Don't Ask Don't Tell Report -- and More on the Issue

The Department of Defense has a webpage devoted to Don't Ask Don't Tell, with links to the Report of the Comprehensive Review of the Issues Associated with a Repeal of "Don't Ask Don't Tell" (Nov. 30, 2010) as well as press releases, transcripts, and videos of officials' testimony about the issue.

But wait ... there's more!

The Robert Crown Law Library at Stanford hosts a digital project with a wealth of original sources related to all aspects of the policy (and its predecessor policies). Don't Ask Don't Tell Don't Pursue has

  • statutes and regulations
  • litigation materials (opinions and, sometimes, briefs or pleadings)
  • hearing
  • commentary
  • materials on the Solomon Act
  • links to other web resources
If you're interested in this policy, this is a great resource!

One of the most recent cases is local: Witt v. United States (W.D. Wash. Sept. 24, 2010) (Leighton, J.). The Stanford site has both the memorandum opinion and the findings of fact and conclusion of law, ordering the Air Force to restore Major Margaret Witt to her position as flight nurse, subject to her meeting the qualifications for service. Many more documents (including pleadings and declarations) are available from the ACLU of Washington. See also Lesbian Flight Nurse Gets Ready To Return To Air Force, KUOW, Dec. 1, 2010.

For more on the topic:


Prop 8 Oral Arguments to be Televised

On Monday, December 6, the Ninth Circuit will hear oral arguments in Perry v. Schwarzenegger, the federal challenge to California's controversial Proposition 8. Passed by the state's voters in 2008, Proposition 8 amended the California Constitution to provide that only marriage between a man and a woman is "valid or recognized." In August of this year the U.S. District Court for the Northern District of California ruled that the amendment violated the 14th Amendment's guarantees of due process and equal protection, and enjoined its enforcement.

Given the high level of interest in the case, the panel judges (Stephen Reinhardt of Los Angeles, Michael Daly Hawkins of Phoenix, and N. Randy Smith of Pocatello, Idaho) have given consent for live broadcast of the arguments. C-SPAN will air the proceedings beginning at 10 a.m. on Monday. (The Ninth Circuit's Public Information Office also reports that some law schools have elected to receive the live audio/video feed directly from the courtroom - among them NYU, Yale, Harvard, the University of Chicago, the University of Arizona, Stanford, UC Hastings, and UCLA.)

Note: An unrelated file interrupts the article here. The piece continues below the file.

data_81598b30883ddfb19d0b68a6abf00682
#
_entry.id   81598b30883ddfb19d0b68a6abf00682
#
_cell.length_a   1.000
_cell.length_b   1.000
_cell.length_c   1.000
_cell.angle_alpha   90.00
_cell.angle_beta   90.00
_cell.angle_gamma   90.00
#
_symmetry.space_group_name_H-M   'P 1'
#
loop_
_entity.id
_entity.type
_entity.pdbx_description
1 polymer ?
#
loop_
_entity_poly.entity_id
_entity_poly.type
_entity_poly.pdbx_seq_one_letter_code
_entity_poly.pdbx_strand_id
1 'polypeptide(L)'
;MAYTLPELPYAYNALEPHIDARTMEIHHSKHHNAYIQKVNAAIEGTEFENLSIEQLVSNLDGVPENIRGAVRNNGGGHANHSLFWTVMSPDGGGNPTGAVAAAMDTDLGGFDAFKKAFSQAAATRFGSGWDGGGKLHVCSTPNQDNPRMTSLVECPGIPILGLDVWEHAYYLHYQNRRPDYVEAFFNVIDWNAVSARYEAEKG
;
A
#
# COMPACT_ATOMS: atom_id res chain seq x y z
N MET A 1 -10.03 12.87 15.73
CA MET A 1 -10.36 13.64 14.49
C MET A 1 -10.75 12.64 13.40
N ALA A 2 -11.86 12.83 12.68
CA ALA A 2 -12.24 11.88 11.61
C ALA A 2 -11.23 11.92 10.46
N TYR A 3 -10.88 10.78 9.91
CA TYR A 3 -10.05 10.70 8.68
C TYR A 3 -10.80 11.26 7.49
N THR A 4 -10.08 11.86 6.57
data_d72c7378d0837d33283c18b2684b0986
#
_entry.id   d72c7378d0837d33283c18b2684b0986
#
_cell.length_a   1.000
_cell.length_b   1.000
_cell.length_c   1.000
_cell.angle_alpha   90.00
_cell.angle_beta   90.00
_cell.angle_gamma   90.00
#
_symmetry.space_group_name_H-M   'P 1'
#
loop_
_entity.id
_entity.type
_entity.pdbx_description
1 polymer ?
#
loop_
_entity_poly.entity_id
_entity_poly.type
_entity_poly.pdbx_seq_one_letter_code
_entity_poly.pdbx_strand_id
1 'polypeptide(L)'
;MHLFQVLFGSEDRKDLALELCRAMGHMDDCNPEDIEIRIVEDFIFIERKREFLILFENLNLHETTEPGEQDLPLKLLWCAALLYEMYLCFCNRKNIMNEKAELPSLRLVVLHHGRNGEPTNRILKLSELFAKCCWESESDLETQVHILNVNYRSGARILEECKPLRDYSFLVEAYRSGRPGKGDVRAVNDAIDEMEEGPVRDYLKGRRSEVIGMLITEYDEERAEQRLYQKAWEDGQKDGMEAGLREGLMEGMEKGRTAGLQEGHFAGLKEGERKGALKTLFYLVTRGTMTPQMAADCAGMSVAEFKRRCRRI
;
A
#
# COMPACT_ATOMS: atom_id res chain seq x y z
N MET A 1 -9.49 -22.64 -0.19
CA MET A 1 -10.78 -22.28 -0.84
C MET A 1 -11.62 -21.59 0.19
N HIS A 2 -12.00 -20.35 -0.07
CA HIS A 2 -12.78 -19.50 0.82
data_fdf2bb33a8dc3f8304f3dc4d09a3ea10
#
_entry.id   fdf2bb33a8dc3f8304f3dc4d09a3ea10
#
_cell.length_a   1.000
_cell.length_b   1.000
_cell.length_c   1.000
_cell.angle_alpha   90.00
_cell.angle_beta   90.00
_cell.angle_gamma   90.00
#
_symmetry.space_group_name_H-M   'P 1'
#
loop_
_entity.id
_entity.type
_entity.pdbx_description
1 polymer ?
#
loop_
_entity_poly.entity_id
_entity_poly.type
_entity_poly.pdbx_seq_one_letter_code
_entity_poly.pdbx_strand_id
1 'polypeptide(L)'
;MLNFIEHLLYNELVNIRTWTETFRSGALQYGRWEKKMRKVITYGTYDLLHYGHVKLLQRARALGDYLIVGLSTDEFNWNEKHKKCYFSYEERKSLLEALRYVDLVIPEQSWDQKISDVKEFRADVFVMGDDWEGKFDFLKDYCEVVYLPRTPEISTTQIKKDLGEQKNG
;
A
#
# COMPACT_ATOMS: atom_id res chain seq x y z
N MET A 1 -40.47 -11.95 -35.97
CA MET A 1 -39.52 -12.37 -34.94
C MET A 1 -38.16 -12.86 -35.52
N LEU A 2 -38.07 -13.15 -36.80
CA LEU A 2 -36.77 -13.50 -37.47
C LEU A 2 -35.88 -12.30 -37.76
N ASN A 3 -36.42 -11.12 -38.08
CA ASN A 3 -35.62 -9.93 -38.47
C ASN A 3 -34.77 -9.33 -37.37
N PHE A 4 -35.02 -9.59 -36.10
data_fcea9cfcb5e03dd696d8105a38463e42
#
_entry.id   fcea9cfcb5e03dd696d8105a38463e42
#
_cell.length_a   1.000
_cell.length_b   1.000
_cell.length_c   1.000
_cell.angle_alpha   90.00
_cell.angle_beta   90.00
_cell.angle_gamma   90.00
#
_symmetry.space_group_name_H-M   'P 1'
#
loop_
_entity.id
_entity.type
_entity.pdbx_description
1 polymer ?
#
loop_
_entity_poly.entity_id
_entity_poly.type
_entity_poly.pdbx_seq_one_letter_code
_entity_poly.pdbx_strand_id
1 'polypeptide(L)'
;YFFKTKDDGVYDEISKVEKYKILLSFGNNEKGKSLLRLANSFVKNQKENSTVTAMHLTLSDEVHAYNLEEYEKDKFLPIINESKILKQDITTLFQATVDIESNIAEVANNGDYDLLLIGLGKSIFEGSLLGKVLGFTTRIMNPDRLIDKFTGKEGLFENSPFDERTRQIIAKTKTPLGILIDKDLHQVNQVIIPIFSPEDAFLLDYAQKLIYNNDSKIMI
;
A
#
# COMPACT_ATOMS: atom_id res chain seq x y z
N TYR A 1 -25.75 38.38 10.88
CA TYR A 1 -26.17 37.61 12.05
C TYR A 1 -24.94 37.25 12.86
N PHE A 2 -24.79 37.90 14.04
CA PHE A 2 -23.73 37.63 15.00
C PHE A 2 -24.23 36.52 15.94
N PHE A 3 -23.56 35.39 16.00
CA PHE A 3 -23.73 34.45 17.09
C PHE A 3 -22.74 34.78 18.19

You can link to selected documents filed in the appeal here. Some interesting dispatches about the legal battle can also be found at Prop 8 on Trial, a blog authored by two Berkeley law school students who have been monitoring the federal proceedings since their inception.

Hate Crime Statistics

The FBI released its annual Hate Crimes Statistics in November. On the site you can find data about type of offense, categories of victim (African Americans, Hispanics, sexual minorities, etc.), characteristics of offender, jurisdiction, etc.

Last night, NPR ran a story on the statistics that highlighted their limits: Hate Crime Statistics Lack Key Facts, All Things Considered, Dec. 2, 2010. The statistics can provide some points of comparison year to year, but all the people interviewed agreed that there was significant undercounting. 47 cities with populations over 100,000 reported no hate crimes at all. That probably doesn't mean that those cities had no street harassment, vandalism, or attacks on vulnerable minorities. Jack McDevitt, Director, Institute on Race and Justice at Northeastern University, explained:
What you can't tell is whether - maybe they're helping the victims and they're not just recording the data and sending it to the feds. That's the hope, but maybe it's that they're ignoring the victims and not sending the data into the feds, and that would be the worst case scenario.

Wednesday, December 1, 2010

Upcoming CLEs

The University of Washington School of Law is offering two CLEs this month:

Buying and Selling Closely Held Businesses in Dynamic & Uncertain Times, on December 9, 2010, 8 a.m. to 12:30 p.m. Click here to register or see the brochure for more information.

Land Use 2011: Law and Practice
Thursday, December 16, 2010, Washington State Convention Center, Seattle 8:30 a.m. - 5:00 p.m. Click here to register or see the brochure for more information.

Registration costs for both CLEs increase tomorrow, December 2, 2010.